Sustainability – Now that we have seen the consequences of a financial system that is unsustainable, sustainability has more currency and legitimacy. It is no longer just an abstract, moral imperative, and it is spurring permanent changes in how our country operates. This can only help SPIN and other farm systems that are based on sound economic and environmental practices.
Entrepreneurship – Establishing independent businesses will be more attractive since incentives for joining the corporate system have been undermined or removed. Striking out on your own carries less risk than it used to, and some of this unleashed new entrepreneurship can be channeled into farming.
Staying put – For many, the costs and disruption of mobility have become too much to bear. So value will be shifted closer to home, resulting in re-investment in local communities. Economics will become more place-based, and this will help the re-establishment of more locally-based food systems. Overall, we’d say the future is in the SPIN farmer’s favor.
What is urban agriculture?
Because SPIN’s efforts have been focused on providing a business case for urban agriculture, we define it as integrating agriculture into the built environment in an economically viable manner
Where is my city on the urban ag adoption curve?
At this point, there is no curve. Just about every city is starting from square one when it comes to developing agricultural self-sufficiency. So the good news is no one is late to the party or too far ahead of the curve, but the bad news is there is no set of best practices or implementation plan that can be plugged in and followed. Ever city is making it up as they go along. None of them want to re-invent the wheel and seek out models that they can replicate, which is what leads them to SPIN-Farming.
We tell cities that we can guarantee they already have 3 of the critical success factors for urban agriculture, and the other 2 are theirs for the asking.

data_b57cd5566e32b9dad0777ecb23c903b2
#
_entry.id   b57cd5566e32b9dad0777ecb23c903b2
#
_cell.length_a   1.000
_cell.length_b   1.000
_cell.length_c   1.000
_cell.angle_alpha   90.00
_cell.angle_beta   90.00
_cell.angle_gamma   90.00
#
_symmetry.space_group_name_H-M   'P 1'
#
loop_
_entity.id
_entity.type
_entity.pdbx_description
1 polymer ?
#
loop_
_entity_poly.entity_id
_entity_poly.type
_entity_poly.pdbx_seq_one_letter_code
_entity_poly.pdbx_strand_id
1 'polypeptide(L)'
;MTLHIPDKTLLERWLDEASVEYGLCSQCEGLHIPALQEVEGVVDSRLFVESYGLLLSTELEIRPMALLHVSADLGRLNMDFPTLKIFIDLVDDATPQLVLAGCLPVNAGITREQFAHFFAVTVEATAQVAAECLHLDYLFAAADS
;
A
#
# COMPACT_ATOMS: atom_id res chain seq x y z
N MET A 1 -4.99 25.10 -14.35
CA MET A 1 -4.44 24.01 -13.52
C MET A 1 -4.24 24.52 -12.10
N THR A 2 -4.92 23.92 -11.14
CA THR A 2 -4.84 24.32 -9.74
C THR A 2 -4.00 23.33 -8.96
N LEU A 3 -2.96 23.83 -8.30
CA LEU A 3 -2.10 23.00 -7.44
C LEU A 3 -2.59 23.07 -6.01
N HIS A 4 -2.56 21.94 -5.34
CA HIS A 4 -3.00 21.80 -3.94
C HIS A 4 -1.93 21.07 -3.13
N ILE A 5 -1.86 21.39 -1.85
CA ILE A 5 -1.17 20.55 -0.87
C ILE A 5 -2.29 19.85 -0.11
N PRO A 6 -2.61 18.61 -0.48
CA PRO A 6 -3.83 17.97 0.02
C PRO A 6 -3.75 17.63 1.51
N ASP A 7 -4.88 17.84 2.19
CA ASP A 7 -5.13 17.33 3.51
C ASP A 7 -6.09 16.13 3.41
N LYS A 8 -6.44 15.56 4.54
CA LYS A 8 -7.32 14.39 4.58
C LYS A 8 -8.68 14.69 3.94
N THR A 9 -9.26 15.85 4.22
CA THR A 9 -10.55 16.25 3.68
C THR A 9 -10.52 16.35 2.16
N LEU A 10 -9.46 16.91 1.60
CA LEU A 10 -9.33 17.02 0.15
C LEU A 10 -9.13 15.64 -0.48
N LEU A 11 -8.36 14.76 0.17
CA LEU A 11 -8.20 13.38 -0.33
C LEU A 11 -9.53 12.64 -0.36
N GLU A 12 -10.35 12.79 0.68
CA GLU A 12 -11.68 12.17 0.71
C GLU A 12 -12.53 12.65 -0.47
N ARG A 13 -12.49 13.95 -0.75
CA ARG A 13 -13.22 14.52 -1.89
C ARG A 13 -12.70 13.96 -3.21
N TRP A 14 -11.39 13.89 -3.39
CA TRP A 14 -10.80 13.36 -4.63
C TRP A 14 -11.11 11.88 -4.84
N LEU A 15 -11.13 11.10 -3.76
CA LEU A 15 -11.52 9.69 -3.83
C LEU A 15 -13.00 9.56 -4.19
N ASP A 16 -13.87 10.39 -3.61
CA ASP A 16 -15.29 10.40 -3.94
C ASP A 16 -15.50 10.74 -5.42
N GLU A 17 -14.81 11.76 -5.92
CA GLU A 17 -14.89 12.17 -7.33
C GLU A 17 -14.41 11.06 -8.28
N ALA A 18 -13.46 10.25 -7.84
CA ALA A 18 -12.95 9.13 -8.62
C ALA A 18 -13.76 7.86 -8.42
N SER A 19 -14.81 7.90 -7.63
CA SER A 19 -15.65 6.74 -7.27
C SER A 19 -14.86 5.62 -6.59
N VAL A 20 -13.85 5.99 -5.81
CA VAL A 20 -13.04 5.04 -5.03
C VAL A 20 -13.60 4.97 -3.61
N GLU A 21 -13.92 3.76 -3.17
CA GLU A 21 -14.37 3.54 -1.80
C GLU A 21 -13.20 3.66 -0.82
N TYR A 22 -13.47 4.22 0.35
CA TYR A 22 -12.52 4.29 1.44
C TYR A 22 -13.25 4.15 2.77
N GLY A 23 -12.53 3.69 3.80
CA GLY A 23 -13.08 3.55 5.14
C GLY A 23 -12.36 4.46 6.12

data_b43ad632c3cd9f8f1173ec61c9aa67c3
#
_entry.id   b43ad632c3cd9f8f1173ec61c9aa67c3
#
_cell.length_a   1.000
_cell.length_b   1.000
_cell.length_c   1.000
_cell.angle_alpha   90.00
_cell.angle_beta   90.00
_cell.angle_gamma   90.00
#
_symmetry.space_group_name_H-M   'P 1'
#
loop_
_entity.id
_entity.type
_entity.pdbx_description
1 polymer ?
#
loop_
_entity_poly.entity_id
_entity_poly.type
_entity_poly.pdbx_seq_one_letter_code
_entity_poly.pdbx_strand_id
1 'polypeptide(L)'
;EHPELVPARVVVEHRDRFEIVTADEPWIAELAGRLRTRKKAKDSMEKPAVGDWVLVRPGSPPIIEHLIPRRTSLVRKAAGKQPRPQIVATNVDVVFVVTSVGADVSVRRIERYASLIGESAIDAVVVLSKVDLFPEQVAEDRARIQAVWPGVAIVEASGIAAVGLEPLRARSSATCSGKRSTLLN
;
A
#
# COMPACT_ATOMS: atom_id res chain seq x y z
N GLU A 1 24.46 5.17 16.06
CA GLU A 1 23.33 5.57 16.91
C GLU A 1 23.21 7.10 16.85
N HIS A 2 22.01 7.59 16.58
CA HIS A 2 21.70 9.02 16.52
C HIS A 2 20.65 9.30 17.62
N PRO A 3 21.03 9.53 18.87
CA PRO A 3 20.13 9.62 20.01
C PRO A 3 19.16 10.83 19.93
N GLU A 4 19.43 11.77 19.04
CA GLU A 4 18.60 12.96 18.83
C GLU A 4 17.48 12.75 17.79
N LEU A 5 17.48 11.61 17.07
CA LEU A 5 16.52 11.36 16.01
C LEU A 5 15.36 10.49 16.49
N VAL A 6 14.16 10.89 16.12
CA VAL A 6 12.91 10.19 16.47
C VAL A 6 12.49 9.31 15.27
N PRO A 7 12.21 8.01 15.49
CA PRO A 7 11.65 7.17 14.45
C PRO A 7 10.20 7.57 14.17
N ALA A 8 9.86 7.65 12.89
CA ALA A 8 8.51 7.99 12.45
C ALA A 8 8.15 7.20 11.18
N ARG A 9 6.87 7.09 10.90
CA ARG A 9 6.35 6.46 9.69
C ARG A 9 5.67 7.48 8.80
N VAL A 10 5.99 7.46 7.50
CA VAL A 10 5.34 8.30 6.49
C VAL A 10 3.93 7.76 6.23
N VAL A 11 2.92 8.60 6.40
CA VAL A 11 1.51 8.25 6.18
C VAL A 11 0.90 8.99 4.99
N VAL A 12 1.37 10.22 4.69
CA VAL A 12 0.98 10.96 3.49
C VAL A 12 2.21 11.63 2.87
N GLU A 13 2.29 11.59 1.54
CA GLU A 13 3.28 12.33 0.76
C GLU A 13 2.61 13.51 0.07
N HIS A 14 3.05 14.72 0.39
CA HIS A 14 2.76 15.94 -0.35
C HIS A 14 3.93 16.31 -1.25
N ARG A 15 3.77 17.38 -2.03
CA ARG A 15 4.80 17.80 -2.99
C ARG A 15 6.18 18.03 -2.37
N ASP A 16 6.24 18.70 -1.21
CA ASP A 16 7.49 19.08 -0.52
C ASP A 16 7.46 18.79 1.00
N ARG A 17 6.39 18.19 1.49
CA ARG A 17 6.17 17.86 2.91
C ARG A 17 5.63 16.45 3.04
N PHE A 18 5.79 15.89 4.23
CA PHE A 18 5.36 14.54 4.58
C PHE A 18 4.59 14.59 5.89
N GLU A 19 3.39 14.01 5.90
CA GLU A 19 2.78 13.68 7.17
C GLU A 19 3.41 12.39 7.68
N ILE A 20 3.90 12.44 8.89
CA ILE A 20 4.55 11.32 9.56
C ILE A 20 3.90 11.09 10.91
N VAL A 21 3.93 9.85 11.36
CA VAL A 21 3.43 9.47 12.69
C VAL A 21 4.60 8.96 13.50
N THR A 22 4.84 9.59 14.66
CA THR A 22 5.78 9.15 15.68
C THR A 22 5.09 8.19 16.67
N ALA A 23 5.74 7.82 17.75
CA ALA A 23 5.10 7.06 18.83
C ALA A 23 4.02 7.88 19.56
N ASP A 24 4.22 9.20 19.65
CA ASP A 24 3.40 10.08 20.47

What cities have is land, though they often find this hard to believe. But once they adopt SPIN’s sub-acre mindset, they start to see lots of possibilities. Cities also have a variety of easily accessible markets and financing sources for the micro level financing that is all sub-acre farming operations need.
Entrepreneurial farmers are theirs for the asking, as more and more first generation farmers are eager to recast farming as a small business inside cities. Some of these aspiring farmers are native born city dwellers that can be cultivated with the proper training, while others can be attracted from outside cities’ borders. The other thing that is theirs for the asking is appropriately scaled farming systems, and SPIN provides one model.
As agricultural self sufficiency factors into more and more urban sustainability plans, cities are starting to move commercial food production closer to home. One way to do that is by establishing farm incubators. Here are some basic starting points for starting one in your city.
Can SPIN-Farming work in (name any place in the world)?
SPIN is not placed-based. It is currently being practiced throughout the U.S., Canada, Australia, the UK, Ireland, the Netherlands and South Africa. Each SPIN farmer adapts the system to his or her climate, markets, talents and available resources. There are two things all SPIN farmers do have in common – markets to support them, and an entrepreneurial spirit. They are creating their farm businesses without major policy changes or government support. They are highly s-mall p-lot in-dependent.
Can SPIN work with other growing systems?
SPIN is a production system, not a belief system. It is not predicated on any one set of life principals or philosophy, or any one method of soil prep or maintenance. It can be combined with biointensive, biodynamic, permaculture, vermaculture, acquaculture, double dig, no till. We recommend the use of a rototiller because it increases efficiency which results in high income. But if a rototiller does not fit in with the way you think the world should work and you are willing to accept the consequences to your bottom line, you can choose not to use it.
I'm ready to grow more than backyard crops. I want to grow my business. Where can I go for guidance and financing?
If you are a seasoned SPIN farmer looking to upgrade or expand your operation, your local Farm Credit Association wants to get to know you. Their loan officers can not only provide funding, but also ideas and advice, and they know that by funding a SPIN farmer, they are helping to create the future of farming. Here is more information.
So is SPIN a movement?
Ask those who are doing it.
SPIN is helping people around the world pioneer a new way to farm. It is sub-acre in scale and entrepreneurial in spirit. It is unencumbered by dogma and grounded in local communities. Those who practice it are showing how to make more from less. Those who support it are accelerating the shift back to common sense, free enterprise farming. SPIN is both a call-to-farm and a call to good eating. Join in at www.spinfarming.com
Download SPIN FAQ’s as a PDF for printing or reference.
SPIN Makes Agriculture Accessible to Anyone, Anywhere!